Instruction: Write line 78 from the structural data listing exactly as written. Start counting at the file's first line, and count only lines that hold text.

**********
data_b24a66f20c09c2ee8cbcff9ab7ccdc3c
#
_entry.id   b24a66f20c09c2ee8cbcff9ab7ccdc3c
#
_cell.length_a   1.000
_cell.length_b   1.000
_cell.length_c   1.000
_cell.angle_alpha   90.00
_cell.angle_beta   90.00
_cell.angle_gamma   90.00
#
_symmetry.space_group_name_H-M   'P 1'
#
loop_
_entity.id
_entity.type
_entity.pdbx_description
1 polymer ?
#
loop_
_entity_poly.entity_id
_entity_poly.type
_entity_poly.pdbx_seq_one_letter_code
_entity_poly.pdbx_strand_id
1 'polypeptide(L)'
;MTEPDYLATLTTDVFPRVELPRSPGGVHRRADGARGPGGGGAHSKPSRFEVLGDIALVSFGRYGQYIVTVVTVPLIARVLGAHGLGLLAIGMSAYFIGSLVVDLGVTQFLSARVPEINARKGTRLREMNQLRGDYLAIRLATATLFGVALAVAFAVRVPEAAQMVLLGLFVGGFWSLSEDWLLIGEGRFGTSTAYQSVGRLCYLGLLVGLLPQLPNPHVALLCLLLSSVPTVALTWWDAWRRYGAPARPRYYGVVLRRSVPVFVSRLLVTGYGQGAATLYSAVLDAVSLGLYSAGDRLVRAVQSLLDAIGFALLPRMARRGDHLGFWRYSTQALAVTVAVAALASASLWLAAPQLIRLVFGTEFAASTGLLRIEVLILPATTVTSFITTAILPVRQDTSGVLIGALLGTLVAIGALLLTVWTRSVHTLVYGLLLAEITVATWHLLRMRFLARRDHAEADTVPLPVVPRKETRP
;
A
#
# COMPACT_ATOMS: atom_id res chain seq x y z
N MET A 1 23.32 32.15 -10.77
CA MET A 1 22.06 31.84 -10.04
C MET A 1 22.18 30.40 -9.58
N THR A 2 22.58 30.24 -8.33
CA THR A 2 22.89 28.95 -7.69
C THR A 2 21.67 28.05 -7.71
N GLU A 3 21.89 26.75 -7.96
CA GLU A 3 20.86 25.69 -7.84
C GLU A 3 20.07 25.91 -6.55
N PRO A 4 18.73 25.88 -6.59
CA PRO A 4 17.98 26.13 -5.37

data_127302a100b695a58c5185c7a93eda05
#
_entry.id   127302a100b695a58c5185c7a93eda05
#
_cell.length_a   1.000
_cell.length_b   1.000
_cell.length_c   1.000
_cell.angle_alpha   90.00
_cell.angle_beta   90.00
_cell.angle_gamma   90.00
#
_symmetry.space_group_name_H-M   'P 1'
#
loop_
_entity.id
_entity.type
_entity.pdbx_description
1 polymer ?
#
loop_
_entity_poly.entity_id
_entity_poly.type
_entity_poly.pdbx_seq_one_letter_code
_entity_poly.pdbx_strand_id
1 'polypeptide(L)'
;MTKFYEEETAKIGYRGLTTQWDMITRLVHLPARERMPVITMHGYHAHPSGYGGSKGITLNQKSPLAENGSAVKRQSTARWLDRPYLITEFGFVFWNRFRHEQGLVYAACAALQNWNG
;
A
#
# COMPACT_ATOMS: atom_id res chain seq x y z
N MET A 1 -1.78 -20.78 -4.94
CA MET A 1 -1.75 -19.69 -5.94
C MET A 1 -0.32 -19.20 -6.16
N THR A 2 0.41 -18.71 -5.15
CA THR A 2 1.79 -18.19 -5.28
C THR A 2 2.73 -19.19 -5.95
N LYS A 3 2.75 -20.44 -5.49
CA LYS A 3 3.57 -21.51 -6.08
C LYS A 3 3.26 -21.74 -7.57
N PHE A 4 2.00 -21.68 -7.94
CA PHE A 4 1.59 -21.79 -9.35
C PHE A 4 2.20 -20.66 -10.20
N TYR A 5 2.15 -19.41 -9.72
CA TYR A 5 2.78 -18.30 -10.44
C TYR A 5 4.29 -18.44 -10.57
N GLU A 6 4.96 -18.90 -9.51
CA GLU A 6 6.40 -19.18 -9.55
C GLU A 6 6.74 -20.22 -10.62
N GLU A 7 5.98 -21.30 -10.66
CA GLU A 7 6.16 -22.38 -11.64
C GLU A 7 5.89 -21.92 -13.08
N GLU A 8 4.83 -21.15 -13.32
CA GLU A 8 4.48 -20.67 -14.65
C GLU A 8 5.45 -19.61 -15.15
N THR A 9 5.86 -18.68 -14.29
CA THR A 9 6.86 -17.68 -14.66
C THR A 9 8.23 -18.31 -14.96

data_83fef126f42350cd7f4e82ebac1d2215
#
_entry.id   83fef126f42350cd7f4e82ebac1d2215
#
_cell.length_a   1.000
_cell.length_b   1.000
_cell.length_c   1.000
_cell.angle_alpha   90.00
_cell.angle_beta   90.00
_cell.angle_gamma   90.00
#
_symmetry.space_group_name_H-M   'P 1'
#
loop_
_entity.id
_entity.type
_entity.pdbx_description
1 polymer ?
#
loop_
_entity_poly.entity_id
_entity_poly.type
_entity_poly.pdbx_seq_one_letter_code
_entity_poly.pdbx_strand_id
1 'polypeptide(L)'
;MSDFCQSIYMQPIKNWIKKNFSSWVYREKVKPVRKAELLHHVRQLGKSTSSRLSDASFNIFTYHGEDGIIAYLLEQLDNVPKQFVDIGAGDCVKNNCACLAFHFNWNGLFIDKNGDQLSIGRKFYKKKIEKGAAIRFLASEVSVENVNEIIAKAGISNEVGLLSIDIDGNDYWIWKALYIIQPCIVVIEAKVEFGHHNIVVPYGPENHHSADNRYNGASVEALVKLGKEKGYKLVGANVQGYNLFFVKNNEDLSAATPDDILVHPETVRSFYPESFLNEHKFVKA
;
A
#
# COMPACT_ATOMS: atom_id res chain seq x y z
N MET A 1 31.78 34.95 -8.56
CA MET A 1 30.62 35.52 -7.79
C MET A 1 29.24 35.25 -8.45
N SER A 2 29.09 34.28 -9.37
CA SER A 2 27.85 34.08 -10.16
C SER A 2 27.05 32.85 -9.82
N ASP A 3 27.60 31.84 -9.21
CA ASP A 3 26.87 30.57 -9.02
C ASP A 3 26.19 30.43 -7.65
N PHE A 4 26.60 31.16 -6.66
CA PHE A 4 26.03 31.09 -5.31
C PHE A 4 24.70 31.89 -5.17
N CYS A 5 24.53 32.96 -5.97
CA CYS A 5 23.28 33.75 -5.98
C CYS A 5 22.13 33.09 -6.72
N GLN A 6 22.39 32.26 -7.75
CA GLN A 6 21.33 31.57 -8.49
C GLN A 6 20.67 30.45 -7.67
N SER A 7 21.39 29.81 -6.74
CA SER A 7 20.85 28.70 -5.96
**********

N LYS A 3 2.75 -20.44 -5.49